Publication Date

2017-04-20

Availability

Open access

Embargo Period

2017-04-20

Degree Type

Dissertation

Degree Name

Doctor of Philosophy (PHD)

Department

Mechanical Engineering (Engineering)

Date of Defense

2017-04-03

First Committee Member

Ryan Karkkainen

Second Committee Member

Amir Rahmani

Third Committee Member

Kamal Premaratne

Fourth Committee Member

Manohar Murthi

Abstract

Several biological examples show that living organisms cooperate to collectively accomplish tasks impossible for single individuals. More importantly, this coordination is often achieved with a very limited set of information. Inspired by these observations, research on autonomous systems has focused on the development of distributed control techniques for control and guidance of groups of autonomous mobile agents, or robots. From an engineering perspective, when coordination and cooperation is sought in large ensembles of robotic vehicles, a reduction in hardware and algorithms’ complexity becomes mandatory from the very early stages of the project design. The research for solutions capable of lowering power consumption, cost and increasing reliability are thus worth investigating. In this work, we studied low-complexity techniques to achieve cohesion and control on swarms of autonomous robots. Starting from an inspiring example with two-agents, we introduced effects of neighbors’ relative positions on control of an autonomous agent. The extension of this intuition addressed the control of large ensembles of autonomous vehicles, and was applied in the form of a herding-like technique. To this end, a low-complexity distance-based aggregation protocol was defined. We first showed that our protocol produced a cohesion aggregation among the agent while avoiding inter-agent collisions. Then, a feedback leader-follower architecture was introduced for the control of the swarm. We also described how proximity measures and probability of collisions with neighbors can also be used as source of information in highly populated environments.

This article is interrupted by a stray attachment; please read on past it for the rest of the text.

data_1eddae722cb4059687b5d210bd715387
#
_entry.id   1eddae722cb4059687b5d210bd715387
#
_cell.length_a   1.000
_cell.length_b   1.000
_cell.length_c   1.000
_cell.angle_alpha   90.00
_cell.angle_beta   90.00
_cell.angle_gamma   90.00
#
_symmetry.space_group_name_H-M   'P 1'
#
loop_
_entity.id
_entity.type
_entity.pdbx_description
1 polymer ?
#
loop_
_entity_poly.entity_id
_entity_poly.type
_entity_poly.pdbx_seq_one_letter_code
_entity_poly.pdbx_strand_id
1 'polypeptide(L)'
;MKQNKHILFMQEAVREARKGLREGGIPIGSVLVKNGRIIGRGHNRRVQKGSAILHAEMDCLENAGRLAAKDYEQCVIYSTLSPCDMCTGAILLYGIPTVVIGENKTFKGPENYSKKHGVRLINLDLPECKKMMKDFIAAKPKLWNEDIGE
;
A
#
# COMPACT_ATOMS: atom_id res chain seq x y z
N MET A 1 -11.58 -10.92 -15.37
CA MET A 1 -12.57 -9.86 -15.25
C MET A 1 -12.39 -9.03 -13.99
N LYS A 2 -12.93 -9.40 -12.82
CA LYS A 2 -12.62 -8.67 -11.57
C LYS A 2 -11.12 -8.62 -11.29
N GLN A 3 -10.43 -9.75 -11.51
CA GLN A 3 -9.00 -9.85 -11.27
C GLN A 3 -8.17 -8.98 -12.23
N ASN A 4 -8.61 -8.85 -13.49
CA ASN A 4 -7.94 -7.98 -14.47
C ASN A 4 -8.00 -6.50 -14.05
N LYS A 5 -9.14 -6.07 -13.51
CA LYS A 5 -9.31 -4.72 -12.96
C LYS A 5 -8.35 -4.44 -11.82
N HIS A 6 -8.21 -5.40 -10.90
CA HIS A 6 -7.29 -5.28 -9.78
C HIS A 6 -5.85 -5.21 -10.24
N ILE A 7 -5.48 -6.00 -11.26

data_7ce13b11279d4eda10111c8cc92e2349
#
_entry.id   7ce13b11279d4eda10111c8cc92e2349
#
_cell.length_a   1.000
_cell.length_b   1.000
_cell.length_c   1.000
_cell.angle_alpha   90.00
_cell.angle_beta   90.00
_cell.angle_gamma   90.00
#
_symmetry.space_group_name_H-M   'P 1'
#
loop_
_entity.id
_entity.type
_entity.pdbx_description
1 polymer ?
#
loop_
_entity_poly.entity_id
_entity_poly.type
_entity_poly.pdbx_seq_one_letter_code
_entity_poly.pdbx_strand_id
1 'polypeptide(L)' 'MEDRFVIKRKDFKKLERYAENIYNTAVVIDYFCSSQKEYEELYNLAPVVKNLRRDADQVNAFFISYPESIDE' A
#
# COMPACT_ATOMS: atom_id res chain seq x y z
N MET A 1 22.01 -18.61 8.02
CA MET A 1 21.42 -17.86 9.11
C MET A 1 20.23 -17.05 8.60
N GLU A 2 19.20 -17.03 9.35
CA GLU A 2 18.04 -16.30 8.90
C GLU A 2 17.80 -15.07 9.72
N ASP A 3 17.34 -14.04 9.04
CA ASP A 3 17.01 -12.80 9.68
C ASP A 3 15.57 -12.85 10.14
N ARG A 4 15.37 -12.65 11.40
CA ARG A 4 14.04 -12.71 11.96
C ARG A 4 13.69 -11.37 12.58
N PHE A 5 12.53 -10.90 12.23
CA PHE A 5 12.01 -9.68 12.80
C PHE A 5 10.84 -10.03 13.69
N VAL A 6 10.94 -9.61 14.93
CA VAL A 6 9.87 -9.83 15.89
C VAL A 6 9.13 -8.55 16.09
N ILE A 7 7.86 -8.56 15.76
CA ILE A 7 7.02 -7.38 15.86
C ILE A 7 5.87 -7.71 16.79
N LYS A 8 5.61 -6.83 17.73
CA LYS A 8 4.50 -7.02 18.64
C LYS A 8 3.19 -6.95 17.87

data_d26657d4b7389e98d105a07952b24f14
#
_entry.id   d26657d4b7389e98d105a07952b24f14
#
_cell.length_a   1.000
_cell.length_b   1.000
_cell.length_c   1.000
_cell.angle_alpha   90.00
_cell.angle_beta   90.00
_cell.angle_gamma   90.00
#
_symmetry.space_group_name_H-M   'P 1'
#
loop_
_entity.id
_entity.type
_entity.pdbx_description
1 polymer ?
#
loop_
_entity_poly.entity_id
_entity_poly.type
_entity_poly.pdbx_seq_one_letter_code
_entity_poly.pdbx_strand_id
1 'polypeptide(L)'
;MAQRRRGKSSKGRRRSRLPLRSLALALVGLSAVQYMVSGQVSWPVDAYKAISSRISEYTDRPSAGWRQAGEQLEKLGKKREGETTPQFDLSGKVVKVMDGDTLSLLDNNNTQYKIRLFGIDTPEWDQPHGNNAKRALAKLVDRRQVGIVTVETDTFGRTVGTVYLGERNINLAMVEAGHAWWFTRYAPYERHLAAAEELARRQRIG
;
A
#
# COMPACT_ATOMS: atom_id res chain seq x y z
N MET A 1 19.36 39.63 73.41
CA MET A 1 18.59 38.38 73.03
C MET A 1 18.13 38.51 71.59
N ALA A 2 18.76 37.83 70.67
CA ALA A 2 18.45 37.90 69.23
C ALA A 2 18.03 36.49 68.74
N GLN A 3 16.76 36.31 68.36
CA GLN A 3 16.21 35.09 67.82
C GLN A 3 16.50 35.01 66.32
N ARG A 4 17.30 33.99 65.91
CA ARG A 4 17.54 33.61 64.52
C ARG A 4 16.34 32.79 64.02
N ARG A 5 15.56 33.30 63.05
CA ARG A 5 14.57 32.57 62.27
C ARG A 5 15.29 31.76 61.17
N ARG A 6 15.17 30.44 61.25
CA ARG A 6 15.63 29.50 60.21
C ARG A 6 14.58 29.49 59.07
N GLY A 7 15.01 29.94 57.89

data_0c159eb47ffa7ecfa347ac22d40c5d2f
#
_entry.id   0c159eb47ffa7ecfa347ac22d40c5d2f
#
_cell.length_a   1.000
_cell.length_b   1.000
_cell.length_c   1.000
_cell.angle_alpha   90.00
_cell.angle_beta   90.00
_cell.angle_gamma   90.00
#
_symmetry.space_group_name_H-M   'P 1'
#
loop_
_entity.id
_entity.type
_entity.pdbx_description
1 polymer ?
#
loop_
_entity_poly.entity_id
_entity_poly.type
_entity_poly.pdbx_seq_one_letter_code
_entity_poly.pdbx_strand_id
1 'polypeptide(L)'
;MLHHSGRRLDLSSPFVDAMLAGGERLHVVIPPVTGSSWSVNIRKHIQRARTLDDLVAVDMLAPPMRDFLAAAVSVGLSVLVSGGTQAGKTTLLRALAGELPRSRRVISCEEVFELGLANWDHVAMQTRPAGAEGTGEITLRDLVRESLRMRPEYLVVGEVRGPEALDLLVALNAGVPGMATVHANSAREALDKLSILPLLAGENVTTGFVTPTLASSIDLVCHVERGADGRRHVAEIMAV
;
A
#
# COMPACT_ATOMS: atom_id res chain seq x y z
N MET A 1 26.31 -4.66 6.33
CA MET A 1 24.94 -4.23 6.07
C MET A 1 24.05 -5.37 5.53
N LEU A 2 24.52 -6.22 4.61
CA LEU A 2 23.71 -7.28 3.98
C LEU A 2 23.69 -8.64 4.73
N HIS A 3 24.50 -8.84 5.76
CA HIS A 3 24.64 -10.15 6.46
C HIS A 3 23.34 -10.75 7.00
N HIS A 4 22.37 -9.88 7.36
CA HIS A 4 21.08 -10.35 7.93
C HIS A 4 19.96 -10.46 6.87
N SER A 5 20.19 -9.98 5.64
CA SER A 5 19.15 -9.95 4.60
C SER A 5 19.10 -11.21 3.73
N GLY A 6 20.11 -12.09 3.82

Keywords

Multi-agent robotics, Low Complexity Control, Sense and Avoid, Networks Control

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